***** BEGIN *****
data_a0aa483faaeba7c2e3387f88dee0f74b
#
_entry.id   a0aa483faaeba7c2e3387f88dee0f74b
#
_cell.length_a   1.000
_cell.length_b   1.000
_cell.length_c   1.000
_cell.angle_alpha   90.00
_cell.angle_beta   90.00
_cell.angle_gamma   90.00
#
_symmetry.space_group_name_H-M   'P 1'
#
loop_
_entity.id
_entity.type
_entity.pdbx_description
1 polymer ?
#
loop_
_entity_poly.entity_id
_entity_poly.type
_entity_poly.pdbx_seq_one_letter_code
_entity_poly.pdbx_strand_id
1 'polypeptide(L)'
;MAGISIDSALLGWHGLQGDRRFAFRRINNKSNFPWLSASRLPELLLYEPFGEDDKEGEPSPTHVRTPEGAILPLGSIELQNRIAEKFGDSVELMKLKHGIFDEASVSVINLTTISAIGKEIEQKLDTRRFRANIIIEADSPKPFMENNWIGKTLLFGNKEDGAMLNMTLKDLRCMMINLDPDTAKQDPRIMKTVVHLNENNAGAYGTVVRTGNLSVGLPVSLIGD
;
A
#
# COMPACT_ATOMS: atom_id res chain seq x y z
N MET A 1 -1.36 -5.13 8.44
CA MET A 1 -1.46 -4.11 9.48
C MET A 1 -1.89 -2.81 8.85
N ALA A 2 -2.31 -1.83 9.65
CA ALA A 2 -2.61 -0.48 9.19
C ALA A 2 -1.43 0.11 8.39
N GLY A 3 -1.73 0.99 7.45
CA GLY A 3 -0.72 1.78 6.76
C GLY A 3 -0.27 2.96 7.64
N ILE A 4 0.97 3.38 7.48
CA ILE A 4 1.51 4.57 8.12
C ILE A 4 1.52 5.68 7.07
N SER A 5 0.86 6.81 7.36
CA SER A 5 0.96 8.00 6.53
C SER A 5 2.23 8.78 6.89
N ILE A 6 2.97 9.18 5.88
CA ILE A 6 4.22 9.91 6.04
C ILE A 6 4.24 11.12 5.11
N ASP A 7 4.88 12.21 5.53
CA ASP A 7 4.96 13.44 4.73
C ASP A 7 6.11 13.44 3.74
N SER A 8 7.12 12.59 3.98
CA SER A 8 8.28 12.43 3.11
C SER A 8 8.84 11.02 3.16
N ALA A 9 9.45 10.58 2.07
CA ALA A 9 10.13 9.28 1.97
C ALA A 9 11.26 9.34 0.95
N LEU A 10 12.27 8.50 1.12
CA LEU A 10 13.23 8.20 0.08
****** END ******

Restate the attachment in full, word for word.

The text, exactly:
data_a0aa483faaeba7c2e3387f88dee0f74b
#
_entry.id   a0aa483faaeba7c2e3387f88dee0f74b
#
_cell.length_a   1.000
_cell.length_b   1.000
_cell.length_c   1.000
_cell.angle_alpha   90.00
_cell.angle_beta   90.00
_cell.angle_gamma   90.00
#
_symmetry.space_group_name_H-M   'P 1'
#
loop_
_entity.id
_entity.type
_entity.pdbx_description
1 polymer ?
#
loop_
_entity_poly.entity_id
_entity_poly.type
_entity_poly.pdbx_seq_one_letter_code
_entity_poly.pdbx_strand_id
1 'polypeptide(L)'
;MAGISIDSALLGWHGLQGDRRFAFRRINNKSNFPWLSASRLPELLLYEPFGEDDKEGEPSPTHVRTPEGAILPLGSIELQNRIAEKFGDSVELMKLKHGIFDEASVSVINLTTISAIGKEIEQKLDTRRFRANIIIEADSPKPFMENNWIGKTLLFGNKEDGAMLNMTLKDLRCMMINLDPDTAKQDPRIMKTVVHLNENNAGAYGTVVRTGNLSVGLPVSLIGD
;
A
#
# COMPACT_ATOMS: atom_id res chain seq x y z
N MET A 1 -1.36 -5.13 8.44
CA MET A 1 -1.46 -4.11 9.48
C MET A 1 -1.89 -2.81 8.85
N ALA A 2 -2.31 -1.83 9.65
CA ALA A 2 -2.61 -0.48 9.19
C ALA A 2 -1.43 0.11 8.39
N GLY A 3 -1.73 0.99 7.45
CA GLY A 3 -0.72 1.78 6.76
C GLY A 3 -0.27 2.96 7.64
N ILE A 4 0.97 3.38 7.48
CA ILE A 4 1.51 4.57 8.12
C ILE A 4 1.52 5.68 7.07
N SER A 5 0.86 6.81 7.36
CA SER A 5 0.96 8.00 6.53
C SER A 5 2.23 8.78 6.89
N ILE A 6 2.97 9.18 5.88
CA ILE A 6 4.22 9.91 6.04
C ILE A 6 4.24 11.12 5.11
N ASP A 7 4.88 12.21 5.53
CA ASP A 7 4.96 13.44 4.73
C ASP A 7 6.11 13.44 3.74
N SER A 8 7.12 12.59 3.98
CA SER A 8 8.28 12.43 3.11
C SER A 8 8.84 11.02 3.16
N ALA A 9 9.45 10.58 2.07
CA ALA A 9 10.13 9.28 1.97
C ALA A 9 11.26 9.34 0.95
N LEU A 10 12.27 8.50 1.12
CA LEU A 10 13.23 8.20 0.08